The workshop has been completely reconfigured and renewed. Please read the blogpost to see pictures of the new shop.

The workshop occupies a section of my finished basement (which we usually refer to as a ‘cellar’ here in New England).

Works in progress

Works in progress

Some of the inspiration for my workspace comes from visiting and reading a lot about Colonial Williamsburg (the colors, the wainscoting, etc.) and some of the figures who are inspirational to me. You can see a large map of the world over the bench. And to the right in the corner are photographs of V. V. Andreev and S. I. Nalimov, master balalaika makers. There are a few instrument maker’s plans, forms and jigs hanging on the walls as well. To the left of the workbench is a photo of Samuel Kamaka who provides the appropriate watchful eye over the ‘ukulele building activities in this workshop.

This workshop is still (constantly?) a work in progress and I keep putting certain projects aside and spending a little time working on the workshop itself. It was originally located out in the garage, but I eventually decided to move into the basement from the garage. So far it’s a really comfortable place to spend time. I recently added a Shaker Clock I built from a plan in Popular Woodworking. I thought it was finally time to keep some track of what time it is in the shop!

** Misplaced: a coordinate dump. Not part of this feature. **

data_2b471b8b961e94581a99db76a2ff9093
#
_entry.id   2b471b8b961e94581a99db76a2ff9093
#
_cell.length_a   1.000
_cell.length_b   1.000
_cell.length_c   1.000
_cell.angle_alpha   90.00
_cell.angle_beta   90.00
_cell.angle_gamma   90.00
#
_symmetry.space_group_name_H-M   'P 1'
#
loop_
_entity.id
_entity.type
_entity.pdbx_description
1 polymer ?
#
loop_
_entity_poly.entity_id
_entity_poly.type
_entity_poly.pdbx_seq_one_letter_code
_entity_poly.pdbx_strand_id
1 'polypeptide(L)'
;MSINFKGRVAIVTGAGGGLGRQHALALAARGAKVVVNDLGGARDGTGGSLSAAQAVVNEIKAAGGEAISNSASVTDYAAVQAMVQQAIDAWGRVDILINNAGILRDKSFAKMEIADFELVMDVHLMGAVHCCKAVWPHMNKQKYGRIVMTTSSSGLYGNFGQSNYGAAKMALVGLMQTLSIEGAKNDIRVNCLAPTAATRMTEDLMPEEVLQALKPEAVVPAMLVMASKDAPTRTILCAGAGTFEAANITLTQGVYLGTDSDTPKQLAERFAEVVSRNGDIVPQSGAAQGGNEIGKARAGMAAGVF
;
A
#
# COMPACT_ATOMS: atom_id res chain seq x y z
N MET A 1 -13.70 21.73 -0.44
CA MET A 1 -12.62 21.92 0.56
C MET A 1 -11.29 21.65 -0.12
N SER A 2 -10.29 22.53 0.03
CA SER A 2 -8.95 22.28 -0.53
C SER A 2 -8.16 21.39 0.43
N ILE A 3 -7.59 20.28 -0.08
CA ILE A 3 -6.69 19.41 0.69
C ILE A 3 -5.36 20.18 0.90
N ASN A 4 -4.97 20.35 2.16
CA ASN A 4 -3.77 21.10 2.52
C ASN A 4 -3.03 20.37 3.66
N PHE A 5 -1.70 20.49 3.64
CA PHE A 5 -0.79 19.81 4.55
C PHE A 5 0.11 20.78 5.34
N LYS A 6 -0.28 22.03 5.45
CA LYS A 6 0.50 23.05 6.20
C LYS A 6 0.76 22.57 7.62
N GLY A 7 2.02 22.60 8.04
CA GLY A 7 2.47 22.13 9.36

When I started this project I had a junky old plywood and 2×4 bench left behind by the previous owner of the house. It was clear that I had to get myself a proper bench (see below) if I was ever going to get serious. I read an article several years ago in American Woodworker on how to build a solid bench for a “buck a pound”. I saved it and thought that if I was ever going to build myself a new workbench, it would be the one in the article. Of course, I felt the need to upgrade it considerably. It was spec’d to use regular AC plywood, but I instead decided on using Birch furniture grade plywood. I also used a lot of plugs (birch and mahogany) to fill all of the screw holes and was careful to align all of the holes so that the plugs would make a striking effect when it was ‘finished’ with an oil/poly coating. I was fortunate to have a large pile of mahogany given to me by a friend, so I used it to trim things out and it really made a difference in the overall appearance of the bench. I was very pleased with the bench and it probably came out to be more like $1.50 a pound when all was said and done. I ‘think’ it weights about 250 lbs. Of course, this was all before Chris Schwarz’ books and articles started appearing about workbenches, especially the Roubo. I think there is a Roubo bench in my not too distant future.

Workbench, when it was first built

Workbench, when it was first built

In addition to working on ‘ukuleles I have spent some time reconstructing a Balalaika Project (The Perestroika project) and a couple of old Neapolitan bowl-back mandolins. I also completed a violin (fiddle) for my daughter.

Over the past few months I have been completely redefining and updating my workshop space. And voilà, a whole new shop! See the complete post.


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